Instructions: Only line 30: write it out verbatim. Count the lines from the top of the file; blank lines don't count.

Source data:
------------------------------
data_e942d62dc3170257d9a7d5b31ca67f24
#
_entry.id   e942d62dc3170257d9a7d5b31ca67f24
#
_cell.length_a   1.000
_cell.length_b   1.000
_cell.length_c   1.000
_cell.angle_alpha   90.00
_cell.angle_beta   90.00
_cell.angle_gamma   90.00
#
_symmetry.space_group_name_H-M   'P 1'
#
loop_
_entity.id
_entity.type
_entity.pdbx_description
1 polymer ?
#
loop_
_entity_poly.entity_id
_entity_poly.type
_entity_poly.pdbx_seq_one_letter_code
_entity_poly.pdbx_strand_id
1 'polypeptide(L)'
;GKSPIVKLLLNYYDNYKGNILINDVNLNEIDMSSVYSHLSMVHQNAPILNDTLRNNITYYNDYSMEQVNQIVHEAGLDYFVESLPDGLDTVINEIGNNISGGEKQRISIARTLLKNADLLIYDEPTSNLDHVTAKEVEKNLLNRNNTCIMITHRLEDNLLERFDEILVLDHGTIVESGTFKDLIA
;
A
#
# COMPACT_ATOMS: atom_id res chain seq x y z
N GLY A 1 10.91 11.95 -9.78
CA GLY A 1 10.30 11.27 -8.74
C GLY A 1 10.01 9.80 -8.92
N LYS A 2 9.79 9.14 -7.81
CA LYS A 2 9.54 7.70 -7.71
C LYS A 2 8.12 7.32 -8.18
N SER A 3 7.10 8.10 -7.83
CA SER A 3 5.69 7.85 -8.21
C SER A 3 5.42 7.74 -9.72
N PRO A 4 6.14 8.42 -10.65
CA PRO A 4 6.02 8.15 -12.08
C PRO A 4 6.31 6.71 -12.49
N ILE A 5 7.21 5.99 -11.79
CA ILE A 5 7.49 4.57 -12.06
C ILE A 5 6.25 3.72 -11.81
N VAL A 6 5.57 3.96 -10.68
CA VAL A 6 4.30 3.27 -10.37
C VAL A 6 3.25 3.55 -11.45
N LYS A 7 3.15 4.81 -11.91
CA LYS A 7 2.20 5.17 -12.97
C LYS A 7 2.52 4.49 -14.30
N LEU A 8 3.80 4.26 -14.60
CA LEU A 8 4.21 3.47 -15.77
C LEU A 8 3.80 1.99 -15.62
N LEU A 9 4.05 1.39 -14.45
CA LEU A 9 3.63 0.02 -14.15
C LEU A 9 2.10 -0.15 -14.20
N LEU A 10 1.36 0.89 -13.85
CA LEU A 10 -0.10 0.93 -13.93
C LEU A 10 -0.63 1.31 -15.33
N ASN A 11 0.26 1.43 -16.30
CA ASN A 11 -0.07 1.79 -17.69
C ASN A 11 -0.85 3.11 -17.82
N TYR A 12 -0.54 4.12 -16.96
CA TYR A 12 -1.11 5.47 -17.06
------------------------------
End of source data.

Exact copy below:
# COMPACT_ATOMS: atom_id res chain seq x y z